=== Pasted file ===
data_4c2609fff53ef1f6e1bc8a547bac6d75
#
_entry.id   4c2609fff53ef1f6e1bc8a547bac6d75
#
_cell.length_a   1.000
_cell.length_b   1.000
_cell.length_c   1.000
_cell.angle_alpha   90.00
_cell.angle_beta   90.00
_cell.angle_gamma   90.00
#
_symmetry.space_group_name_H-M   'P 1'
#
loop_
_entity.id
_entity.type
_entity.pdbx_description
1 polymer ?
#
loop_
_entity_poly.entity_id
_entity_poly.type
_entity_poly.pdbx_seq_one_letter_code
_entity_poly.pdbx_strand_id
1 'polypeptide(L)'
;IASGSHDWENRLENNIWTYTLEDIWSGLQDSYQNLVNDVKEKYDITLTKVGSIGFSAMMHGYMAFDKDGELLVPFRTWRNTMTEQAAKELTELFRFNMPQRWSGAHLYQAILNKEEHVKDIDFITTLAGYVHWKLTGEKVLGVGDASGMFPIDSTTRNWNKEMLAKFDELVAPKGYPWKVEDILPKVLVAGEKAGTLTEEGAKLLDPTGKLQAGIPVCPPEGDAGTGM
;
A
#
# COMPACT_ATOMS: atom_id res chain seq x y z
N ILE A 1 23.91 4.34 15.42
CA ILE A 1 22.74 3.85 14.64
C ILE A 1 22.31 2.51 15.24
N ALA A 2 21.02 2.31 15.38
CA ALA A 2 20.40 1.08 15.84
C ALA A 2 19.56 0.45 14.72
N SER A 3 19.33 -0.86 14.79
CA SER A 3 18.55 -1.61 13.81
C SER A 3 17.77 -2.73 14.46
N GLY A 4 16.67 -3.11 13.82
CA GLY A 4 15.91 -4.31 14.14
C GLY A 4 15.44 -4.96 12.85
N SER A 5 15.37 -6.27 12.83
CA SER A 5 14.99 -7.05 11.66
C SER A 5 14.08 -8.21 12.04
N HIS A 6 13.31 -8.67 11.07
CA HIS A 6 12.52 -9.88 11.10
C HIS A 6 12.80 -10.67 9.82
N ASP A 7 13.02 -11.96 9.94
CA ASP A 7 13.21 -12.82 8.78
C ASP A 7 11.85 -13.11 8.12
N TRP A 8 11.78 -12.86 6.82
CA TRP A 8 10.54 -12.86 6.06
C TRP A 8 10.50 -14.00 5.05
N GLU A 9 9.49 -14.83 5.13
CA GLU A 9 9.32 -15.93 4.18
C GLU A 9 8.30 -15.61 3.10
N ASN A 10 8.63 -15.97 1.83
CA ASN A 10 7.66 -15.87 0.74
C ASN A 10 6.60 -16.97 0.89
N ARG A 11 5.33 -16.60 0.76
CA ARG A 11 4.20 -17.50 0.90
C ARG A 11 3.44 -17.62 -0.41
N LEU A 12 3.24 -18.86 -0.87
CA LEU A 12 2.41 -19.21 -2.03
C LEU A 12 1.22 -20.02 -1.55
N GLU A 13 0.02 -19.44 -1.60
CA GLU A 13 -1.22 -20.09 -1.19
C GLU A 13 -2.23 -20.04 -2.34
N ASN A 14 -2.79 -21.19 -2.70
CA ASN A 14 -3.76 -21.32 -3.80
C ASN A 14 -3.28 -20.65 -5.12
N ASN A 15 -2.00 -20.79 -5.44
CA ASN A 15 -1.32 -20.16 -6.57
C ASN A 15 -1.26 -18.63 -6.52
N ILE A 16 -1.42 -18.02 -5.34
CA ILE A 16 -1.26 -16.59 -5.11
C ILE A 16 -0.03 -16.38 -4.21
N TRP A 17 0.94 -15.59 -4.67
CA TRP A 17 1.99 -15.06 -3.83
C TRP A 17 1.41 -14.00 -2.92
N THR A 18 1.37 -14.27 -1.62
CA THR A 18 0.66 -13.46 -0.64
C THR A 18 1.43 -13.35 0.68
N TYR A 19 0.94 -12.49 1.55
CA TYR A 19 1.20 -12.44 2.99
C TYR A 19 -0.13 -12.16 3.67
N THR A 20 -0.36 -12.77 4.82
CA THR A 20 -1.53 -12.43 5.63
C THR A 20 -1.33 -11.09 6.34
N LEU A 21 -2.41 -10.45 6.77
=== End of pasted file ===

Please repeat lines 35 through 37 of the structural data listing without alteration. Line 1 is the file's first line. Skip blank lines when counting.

CA ALA A 2 20.40 1.08 15.84
C ALA A 2 19.56 0.45 14.72
N SER A 3 19.33 -0.86 14.79